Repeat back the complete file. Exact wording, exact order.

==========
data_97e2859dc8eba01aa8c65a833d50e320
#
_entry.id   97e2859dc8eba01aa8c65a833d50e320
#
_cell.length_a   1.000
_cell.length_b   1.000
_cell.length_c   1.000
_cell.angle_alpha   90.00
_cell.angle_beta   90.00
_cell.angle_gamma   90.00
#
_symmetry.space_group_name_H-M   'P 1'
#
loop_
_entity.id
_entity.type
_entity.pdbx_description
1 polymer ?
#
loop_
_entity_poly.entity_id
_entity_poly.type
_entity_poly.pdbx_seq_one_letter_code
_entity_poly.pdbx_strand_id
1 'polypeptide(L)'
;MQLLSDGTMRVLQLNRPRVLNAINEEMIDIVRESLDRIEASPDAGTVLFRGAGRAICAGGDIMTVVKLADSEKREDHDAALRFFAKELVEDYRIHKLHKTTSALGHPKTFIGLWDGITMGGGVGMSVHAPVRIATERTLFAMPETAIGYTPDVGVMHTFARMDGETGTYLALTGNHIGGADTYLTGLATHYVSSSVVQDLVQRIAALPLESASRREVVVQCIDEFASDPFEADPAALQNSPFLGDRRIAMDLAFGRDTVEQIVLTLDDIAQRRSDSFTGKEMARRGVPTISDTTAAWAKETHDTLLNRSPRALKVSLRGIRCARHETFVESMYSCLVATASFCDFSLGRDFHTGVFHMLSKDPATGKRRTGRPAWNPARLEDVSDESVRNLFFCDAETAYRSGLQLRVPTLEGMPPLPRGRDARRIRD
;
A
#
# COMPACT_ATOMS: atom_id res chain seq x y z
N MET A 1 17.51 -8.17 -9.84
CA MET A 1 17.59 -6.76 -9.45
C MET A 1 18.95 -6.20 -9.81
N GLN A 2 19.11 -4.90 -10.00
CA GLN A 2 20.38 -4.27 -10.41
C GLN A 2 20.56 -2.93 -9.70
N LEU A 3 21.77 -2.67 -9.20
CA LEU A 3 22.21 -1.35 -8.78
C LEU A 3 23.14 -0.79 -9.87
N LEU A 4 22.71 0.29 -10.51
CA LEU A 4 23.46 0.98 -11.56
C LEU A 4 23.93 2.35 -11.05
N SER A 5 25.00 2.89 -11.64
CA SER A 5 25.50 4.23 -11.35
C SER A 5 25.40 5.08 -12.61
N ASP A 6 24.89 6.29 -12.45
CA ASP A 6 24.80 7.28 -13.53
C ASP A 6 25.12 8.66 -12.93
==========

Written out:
data_97e2859dc8eba01aa8c65a833d50e320
#
_entry.id   97e2859dc8eba01aa8c65a833d50e320
#
_cell.length_a   1.000
_cell.length_b   1.000
_cell.length_c   1.000
_cell.angle_alpha   90.00
_cell.angle_beta   90.00
_cell.angle_gamma   90.00
#
_symmetry.space_group_name_H-M   'P 1'
#
loop_
_entity.id
_entity.type
_entity.pdbx_description
1 polymer ?
#
loop_
_entity_poly.entity_id
_entity_poly.type
_entity_poly.pdbx_seq_one_letter_code
_entity_poly.pdbx_strand_id
1 'polypeptide(L)'
;MQLLSDGTMRVLQLNRPRVLNAINEEMIDIVRESLDRIEASPDAGTVLFRGAGRAICAGGDIMTVVKLADSEKREDHDAALRFFAKELVEDYRIHKLHKTTSALGHPKTFIGLWDGITMGGGVGMSVHAPVRIATERTLFAMPETAIGYTPDVGVMHTFARMDGETGTYLALTGNHIGGADTYLTGLATHYVSSSVVQDLVQRIAALPLESASRREVVVQCIDEFASDPFEADPAALQNSPFLGDRRIAMDLAFGRDTVEQIVLTLDDIAQRRSDSFTGKEMARRGVPTISDTTAAWAKETHDTLLNRSPRALKVSLRGIRCARHETFVESMYSCLVATASFCDFSLGRDFHTGVFHMLSKDPATGKRRTGRPAWNPARLEDVSDESVRNLFFCDAETAYRSGLQLRVPTLEGMPPLPRGRDARRIRD
;
A
#
# COMPACT_ATOMS: atom_id res chain seq x y z
N MET A 1 17.51 -8.17 -9.84
CA MET A 1 17.59 -6.76 -9.45
C MET A 1 18.95 -6.20 -9.81
N GLN A 2 19.11 -4.90 -10.00
CA GLN A 2 20.38 -4.27 -10.41
C GLN A 2 20.56 -2.93 -9.70
N LEU A 3 21.77 -2.67 -9.20
CA LEU A 3 22.21 -1.35 -8.78
C LEU A 3 23.14 -0.79 -9.87
N LEU A 4 22.71 0.29 -10.51
CA LEU A 4 23.46 0.98 -11.56
C LEU A 4 23.93 2.35 -11.05
N SER A 5 25.00 2.89 -11.64
CA SER A 5 25.50 4.23 -11.35
C SER A 5 25.40 5.08 -12.61
N ASP A 6 24.89 6.29 -12.45
CA ASP A 6 24.80 7.28 -13.53
C ASP A 6 25.12 8.66 -12.93